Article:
Heading out West this fall? Here are some tips to help you quickly judge the size of that buck or bull you’ll be stalking

By Elle Lawrence

When you’re on the hunt for a quality buck or bull, be aware that headwear can appear larger than it really is the longer you stare at it through your binoculars. Trophy quality is really in the eye of the beholder, but to ensure that you don’t shoot an undersized or immature animal, it takes practice to really size up game.

If you’re a first-timer to hunting the great West and haven’t gotten your eyes on many mule deer, antelope, or bull elk, these tips are for you. It takes years of experience and many hours sitting behind optics to truly become knowledgeable on what characteristics make a great head of horns. Start with these tips.

Length, Mass, Width

Each species of animal has its own measuring system taken by the Boone & Crockett Club, and each species has different characteristics to look for. For example, a mule deer with a 30-inch inside spread is highly sought after, while a bull elk could have an excellent 5-point rack at a young age and just an “okay” 6-point rack a year later.

The most important characteristics to look for on any male animal is the length and mass of the antlers, and the width (or spread) between the two.

Length: This refers to both the main beam and the tines of a buck or bull, and the overall horn length of an antelope. The main beam of a bull elk should be long — long enough to scratch his rump. His tines should be long and curve upward with ivory-white tips. On a mule deer, you want the main beam to stretch tall and high, while tine length can be judged by the “fork” shape they make off the main beam. Look for deep forks to determine a mature muley. For antelope, use the length of the animal’s ear for reference. A speed goat’s ears are around six inches. Ideally, your buck’s horns should appear two and a half to three times as long as the ears.

Mass: This characteristic can be hard to judge unless the mass of the buck or bull is blatantly obvious. Heavy antlers are a solid key that you’re glassing a mature animal. To judge mass, compare the antlers to the circumference of the base of the animal’s ears. If the antlers or horns are as large or larger than the ear base, he has good mass. For pronghorn, mass is best judged from the side on and it’s best to use their eye as a reference point. You want the horn base to be bigger than their eye.

Width: The key characteristic is to look for a spread that extends outside the ears of the buck. If his headwear is wider than his ears, you’re looking at a good buck or bull.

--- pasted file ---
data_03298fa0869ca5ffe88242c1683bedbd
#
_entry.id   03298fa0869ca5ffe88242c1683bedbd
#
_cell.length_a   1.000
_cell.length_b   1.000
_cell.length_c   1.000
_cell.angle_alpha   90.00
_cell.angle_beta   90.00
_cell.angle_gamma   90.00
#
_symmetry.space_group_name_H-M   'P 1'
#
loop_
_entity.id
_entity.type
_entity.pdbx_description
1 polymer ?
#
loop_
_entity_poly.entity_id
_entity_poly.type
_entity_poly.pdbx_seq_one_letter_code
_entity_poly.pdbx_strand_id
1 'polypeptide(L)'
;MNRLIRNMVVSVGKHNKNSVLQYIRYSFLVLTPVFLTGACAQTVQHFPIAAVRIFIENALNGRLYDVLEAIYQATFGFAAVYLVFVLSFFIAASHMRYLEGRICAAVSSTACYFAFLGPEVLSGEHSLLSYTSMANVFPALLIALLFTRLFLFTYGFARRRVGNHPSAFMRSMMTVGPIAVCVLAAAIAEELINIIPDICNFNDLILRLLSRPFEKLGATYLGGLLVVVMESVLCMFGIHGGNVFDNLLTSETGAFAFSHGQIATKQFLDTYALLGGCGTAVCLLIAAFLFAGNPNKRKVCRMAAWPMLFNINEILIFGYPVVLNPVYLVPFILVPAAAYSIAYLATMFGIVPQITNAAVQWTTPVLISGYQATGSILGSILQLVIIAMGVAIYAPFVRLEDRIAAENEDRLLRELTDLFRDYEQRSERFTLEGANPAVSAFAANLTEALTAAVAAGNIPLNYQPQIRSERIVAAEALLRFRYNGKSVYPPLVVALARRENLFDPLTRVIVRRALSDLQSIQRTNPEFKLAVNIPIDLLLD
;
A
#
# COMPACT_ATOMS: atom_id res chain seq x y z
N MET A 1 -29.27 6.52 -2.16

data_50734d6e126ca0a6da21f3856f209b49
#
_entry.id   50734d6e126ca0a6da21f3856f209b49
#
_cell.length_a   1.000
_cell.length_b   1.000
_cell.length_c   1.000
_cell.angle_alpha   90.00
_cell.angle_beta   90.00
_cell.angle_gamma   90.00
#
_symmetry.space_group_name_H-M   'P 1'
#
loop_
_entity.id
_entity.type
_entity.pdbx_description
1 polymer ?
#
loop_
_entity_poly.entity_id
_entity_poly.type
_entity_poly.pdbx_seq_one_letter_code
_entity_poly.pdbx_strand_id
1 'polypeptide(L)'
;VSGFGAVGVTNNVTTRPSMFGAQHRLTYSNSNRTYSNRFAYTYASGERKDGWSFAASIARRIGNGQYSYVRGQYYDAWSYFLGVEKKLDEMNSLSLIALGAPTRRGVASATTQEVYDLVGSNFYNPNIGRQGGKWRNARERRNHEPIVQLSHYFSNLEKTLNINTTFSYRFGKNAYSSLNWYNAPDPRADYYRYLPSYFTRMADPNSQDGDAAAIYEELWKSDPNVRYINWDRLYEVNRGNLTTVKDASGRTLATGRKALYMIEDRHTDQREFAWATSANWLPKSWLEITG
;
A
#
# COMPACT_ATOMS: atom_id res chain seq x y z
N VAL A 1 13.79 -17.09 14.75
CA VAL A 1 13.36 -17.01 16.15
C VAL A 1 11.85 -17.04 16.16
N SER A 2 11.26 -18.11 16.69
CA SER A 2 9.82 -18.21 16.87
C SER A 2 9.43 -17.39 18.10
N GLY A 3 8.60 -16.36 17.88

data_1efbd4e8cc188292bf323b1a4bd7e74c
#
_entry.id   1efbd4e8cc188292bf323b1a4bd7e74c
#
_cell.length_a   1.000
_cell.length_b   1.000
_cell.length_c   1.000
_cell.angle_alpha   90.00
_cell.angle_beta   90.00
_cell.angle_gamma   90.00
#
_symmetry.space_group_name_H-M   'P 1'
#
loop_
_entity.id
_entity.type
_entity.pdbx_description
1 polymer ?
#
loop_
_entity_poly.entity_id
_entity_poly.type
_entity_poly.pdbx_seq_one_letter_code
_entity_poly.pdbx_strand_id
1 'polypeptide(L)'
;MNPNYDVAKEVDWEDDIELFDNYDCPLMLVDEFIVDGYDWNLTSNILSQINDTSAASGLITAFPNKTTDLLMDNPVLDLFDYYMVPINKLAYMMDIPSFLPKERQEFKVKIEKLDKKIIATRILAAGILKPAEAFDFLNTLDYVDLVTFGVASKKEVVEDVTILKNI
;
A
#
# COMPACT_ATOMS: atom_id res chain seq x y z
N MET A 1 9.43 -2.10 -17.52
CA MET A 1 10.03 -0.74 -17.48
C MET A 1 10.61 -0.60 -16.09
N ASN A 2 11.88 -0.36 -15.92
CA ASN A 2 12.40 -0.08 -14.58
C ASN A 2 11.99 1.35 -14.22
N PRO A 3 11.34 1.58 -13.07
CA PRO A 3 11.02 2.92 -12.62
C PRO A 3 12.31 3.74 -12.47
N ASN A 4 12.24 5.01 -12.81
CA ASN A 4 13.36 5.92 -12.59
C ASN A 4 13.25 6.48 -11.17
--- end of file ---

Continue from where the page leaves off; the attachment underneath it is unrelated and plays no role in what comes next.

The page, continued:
The number of tines can add to the overall score of your buck or bull, and we know that is always the number hunters first point to when telling people about their hunt. The tines on a whitetail are generally referred to as an overall number, such as “10-pointer.” Mule deer, elk, Coues deer, blacktail, and other western ungulates are, instead, referenced by the tines on each antler. A mule deer with three tines on his right and four on his left is a “3 by 4.” The more tines an animal has, the more inches to add to the overall score of your trophy.

Walking Away Illusion

Don’t make the rookie mistake of judging a buck or bull that’s walking away from you — they always appear bigger from behind.

It’s best to size up your quarry from all angles. Seeing horn or antlers from right, left, and straight on will give you the chance to really study the deer, elk, or antelope you’re looking at. From behind, you can’t see his bases and their mass, and you can’t get a solid look at a muley’s forks or the tines of an elk. Wait for the deer to quarter to you, or stalk around to get a better look at him.

Judging From a Distance

Unlike close hunting quarters you can experience in the east that allow you to really size up an animal from near proximity, hunting out west offers expansive landscapes that often require you to judge animals from long distances through quality glass.

When spotting animals from hundreds of yards away, use the distance to your advantage and take the time to study what you’re looking at. Use land references to help determine the maturity of bucks or bulls. How does their body size compare to the bushes they’re next to? Are there other bulls in the herd? How do the racks compare to each other?

It’s best to study from a distance, but when the opportunity presents itself, stalk to a closer distance to really field judge size.

Shoot Your Own Trophy

Yes, a trophy-quality animal is technically determined by numbers; however, a trophy animal can be something different to each hunter and numbers are…just numbers. If you’ve made the trek out West and spent your savings on a bull elk tag, then send a bullet at the bull that makes your heart race. Success can be measured in the experience, antler length, or the number of pounds of fresh meat that will load your freezer. It’s your call.

Elle Lawrence
Latest posts by Elle Lawrence (see all)
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